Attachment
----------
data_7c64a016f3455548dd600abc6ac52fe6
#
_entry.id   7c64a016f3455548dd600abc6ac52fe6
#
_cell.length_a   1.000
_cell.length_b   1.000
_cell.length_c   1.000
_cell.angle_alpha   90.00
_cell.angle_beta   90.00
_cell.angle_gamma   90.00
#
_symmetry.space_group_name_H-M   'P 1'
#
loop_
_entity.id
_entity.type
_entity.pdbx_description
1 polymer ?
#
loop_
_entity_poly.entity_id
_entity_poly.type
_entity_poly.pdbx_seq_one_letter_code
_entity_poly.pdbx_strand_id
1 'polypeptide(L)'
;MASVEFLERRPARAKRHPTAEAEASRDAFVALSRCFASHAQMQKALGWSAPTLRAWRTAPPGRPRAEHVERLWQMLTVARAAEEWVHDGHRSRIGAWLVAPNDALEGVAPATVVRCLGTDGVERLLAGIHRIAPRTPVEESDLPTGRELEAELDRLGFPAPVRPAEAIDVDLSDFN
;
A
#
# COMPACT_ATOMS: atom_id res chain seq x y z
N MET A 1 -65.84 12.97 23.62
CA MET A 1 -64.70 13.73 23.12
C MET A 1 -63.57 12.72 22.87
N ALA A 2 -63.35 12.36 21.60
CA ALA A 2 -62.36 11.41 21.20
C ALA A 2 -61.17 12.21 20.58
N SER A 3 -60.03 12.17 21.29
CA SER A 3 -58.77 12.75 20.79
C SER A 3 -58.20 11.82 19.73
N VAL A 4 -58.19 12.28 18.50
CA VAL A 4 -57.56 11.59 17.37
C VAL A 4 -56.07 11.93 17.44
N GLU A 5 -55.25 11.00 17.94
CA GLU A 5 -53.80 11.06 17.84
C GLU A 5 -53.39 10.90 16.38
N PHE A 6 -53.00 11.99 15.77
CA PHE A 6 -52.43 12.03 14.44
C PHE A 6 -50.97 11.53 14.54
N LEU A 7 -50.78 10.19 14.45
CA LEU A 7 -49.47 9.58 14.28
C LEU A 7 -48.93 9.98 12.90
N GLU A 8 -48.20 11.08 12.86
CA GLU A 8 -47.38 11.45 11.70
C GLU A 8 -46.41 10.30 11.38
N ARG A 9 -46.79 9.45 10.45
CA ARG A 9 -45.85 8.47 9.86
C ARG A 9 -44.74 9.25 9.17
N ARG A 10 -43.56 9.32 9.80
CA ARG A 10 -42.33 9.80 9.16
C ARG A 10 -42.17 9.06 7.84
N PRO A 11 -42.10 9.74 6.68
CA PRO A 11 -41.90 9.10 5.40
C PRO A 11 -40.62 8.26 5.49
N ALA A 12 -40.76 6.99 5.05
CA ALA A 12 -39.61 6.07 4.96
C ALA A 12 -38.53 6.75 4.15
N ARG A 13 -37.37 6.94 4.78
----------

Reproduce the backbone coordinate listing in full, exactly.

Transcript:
data_7c64a016f3455548dd600abc6ac52fe6
#
_entry.id   7c64a016f3455548dd600abc6ac52fe6
#
_cell.length_a   1.000
_cell.length_b   1.000
_cell.length_c   1.000
_cell.angle_alpha   90.00
_cell.angle_beta   90.00
_cell.angle_gamma   90.00
#
_symmetry.space_group_name_H-M   'P 1'
#
loop_
_entity.id
_entity.type
_entity.pdbx_description
1 polymer ?
#
loop_
_entity_poly.entity_id
_entity_poly.type
_entity_poly.pdbx_seq_one_letter_code
_entity_poly.pdbx_strand_id
1 'polypeptide(L)'
;MASVEFLERRPARAKRHPTAEAEASRDAFVALSRCFASHAQMQKALGWSAPTLRAWRTAPPGRPRAEHVERLWQMLTVARAAEEWVHDGHRSRIGAWLVAPNDALEGVAPATVVRCLGTDGVERLLAGIHRIAPRTPVEESDLPTGRELEAELDRLGFPAPVRPAEAIDVDLSDFN
;
A
#
# COMPACT_ATOMS: atom_id res chain seq x y z
N MET A 1 -65.84 12.97 23.62
CA MET A 1 -64.70 13.73 23.12
C MET A 1 -63.57 12.72 22.87
N ALA A 2 -63.35 12.36 21.60
CA ALA A 2 -62.36 11.41 21.20
C ALA A 2 -61.17 12.21 20.58
N SER A 3 -60.03 12.17 21.29
CA SER A 3 -58.77 12.75 20.79
C SER A 3 -58.20 11.82 19.73
N VAL A 4 -58.19 12.28 18.50
CA VAL A 4 -57.56 11.59 17.37
C VAL A 4 -56.07 11.93 17.44
N GLU A 5 -55.25 11.00 17.94
CA GLU A 5 -53.80 11.06 17.84
C GLU A 5 -53.39 10.90 16.38
N PHE A 6 -53.00 11.99 15.77
CA PHE A 6 -52.43 12.03 14.44
C PHE A 6 -50.97 11.53 14.54
N LEU A 7 -50.78 10.19 14.45
CA LEU A 7 -49.47 9.58 14.28
C LEU A 7 -48.93 9.98 12.90
N GLU A 8 -48.20 11.08 12.86
CA GLU A 8 -47.38 11.45 11.70
C GLU A 8 -46.41 10.30 11.38
N ARG A 9 -46.79 9.45 10.45
CA ARG A 9 -45.85 8.47 9.86
C ARG A 9 -44.74 9.25 9.17
N ARG A 10 -43.56 9.32 9.80
CA ARG A 10 -42.33 9.80 9.16
C ARG A 10 -42.17 9.06 7.84
N PRO A 11 -42.10 9.74 6.68
CA PRO A 11 -41.90 9.10 5.40
C PRO A 11 -40.62 8.26 5.49
N ALA A 12 -40.76 6.99 5.05
CA ALA A 12 -39.61 6.07 4.96
C ALA A 12 -38.53 6.75 4.15
N ARG A 13 -37.37 6.94 4.78